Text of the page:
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I'm developing an application using OpenSceneGraph and I'm encountering some odd behavior in an if statement. I'm not sure if it's specific to the API because it simply makes no sense on any level to me.

The code:

if ( !fileAddList_.empty() )
    sg::FileStampThread::instance()->addFiles( fileAddList_ );


  • fileAddList_: a static vector of custom objects used to maintain filenames

  • FileStampThread: an instance of an OpenThreads object

  • addFiles(): a method in the thread which saves the list of file objects passed to it

The above code implements hotloading in my application. The FileStampThread instance runs continuously, checking time stamps of filenames passed to it. Once a stamp changes, the filename is saved to another list and passed back for reloading.

What's odd is that the update traversal of the scene graph (when this code gets executed) slows down considerably when I enable this section of code, even if there are no files to add (hat is, even if fileAddList_ is empty). The update traversal time increases by an order of magnitude as a result.

However, if I comment out the call to sg::FileStampThread::addFiles, the slowdown goes away. Yet I've trapped the call in debug mode and it never gets executed.

So, I'm perplexed: why would a line of code inside a conditional affect my program execution speed when the conditional test fails and, by all appearances, it's never executed?

As a side note, I suspected it may have something to do with declaring the variable as a static, so I tried declaring it as a global (using extern) instead, to the same effect.

An edit to address some of the comments below:

  • The thread is an instance of an OpenThreads object. No MS-specific stuff, here. The instance is static.

  • addFiles() is not templated

  • I tested the loop with code in it. I commented out the lines alternately. I'm absolutely positive inclusion of the addFiles() call is the culprit.

  • Debug vs. Release is no different, pushing the code off into a separate function changed nothing, unfortunately.

  • OSG is high-performance and the comment about misprediction could be right on. Research forthcoming...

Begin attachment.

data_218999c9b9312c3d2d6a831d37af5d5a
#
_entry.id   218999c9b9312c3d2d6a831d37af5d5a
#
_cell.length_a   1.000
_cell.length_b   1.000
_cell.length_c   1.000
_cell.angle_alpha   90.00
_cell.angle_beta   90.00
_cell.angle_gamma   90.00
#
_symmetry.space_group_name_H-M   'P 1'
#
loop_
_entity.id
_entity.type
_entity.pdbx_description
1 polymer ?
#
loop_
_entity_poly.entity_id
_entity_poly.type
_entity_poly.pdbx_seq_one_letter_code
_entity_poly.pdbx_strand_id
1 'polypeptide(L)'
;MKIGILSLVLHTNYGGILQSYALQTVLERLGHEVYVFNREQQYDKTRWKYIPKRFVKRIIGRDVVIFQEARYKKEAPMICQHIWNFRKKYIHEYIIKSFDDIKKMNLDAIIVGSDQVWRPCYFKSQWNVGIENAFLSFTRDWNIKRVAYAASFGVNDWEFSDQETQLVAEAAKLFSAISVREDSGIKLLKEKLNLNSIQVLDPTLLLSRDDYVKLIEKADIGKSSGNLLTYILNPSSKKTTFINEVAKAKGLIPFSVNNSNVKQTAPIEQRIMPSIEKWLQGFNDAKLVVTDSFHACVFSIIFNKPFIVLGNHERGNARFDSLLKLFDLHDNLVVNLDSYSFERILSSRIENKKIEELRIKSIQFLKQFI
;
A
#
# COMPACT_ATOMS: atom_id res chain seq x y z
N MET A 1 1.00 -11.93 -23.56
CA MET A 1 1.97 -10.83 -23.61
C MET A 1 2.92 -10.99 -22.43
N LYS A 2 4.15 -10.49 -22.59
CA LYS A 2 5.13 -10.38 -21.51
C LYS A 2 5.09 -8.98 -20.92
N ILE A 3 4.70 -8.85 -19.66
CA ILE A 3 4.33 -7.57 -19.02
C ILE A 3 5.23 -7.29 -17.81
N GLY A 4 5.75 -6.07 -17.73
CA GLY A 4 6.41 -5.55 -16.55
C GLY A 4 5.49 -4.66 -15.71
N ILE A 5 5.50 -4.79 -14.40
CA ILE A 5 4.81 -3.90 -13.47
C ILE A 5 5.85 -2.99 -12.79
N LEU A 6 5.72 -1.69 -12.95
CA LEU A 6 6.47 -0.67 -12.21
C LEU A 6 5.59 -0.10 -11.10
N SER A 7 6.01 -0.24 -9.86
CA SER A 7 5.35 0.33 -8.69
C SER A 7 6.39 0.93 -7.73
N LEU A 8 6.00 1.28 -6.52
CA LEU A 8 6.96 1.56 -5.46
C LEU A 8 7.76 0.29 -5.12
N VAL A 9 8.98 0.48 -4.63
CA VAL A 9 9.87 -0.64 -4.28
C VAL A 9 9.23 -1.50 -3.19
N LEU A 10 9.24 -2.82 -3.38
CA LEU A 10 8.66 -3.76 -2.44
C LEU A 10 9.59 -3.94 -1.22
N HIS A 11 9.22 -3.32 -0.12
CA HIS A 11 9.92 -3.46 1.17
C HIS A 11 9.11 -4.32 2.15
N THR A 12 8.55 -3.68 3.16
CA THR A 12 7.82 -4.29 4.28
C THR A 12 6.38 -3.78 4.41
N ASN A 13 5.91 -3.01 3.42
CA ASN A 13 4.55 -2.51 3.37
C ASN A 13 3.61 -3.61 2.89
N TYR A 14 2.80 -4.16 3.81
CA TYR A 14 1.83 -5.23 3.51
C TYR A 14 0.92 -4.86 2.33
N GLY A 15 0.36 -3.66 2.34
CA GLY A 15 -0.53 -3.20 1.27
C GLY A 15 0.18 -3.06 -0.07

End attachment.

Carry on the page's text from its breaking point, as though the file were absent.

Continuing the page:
Code for the FileStampThread class:

void sg::FileStampThread::addFiles( sg::AssetFileList& files )
    OpenThreads::ScopedLock<OpenThreads::Mutex> lock( contentMutex_ );

    for ( sg::AssetFileList::iterator it = files.begin(); it != files.end(); ++it )
        if ( boost::filesystem::exists( (*it).getPath() ))
            fileList_.push_back( (*it) );
share|improve this question
Is FileStampThread in a COM department? And what kind of thread safety is used in that class (to make it a safe singleton)? –  Yochai Timmer Mar 21 '12 at 11:49
It is quite hard to see without real access to the problem and the code. A simple answer to why would it affect the speed could be branch misprediction, but you would only notice it if this was executed in a tight loop. If this is inside some high performance code path, consider adding hints for the compiler. –  David Rodríguez - dribeas Mar 21 '12 at 12:01
Well, in theory, if addFiles is a templated method, the fact that you're calling it somewhere will cause it to be instantiated. You could be doing other template instantiations inside addFiles which have global side-effects. That's a long shot though. –  enobayram Mar 21 '12 at 12:25
When you comment out the call to sg::FileStampThread::addFiles, are you also commenting out the call to fileAddList_.clear? If so then the call to fileAddList_.empty is probably getting optimised away. –  TonyK Mar 21 '12 at 12:36

1 Answer 1

try to move the code:

sg::FileStampThread::instance()->addFiles( fileAddList_ );

in a separate function a see if the problem persist. Hard to sat what is happening, same behavior on release and debug builds?

share|improve this answer
+1 for describing a useful debugging approach. –  Martin James Mar 21 '12 at 13:19

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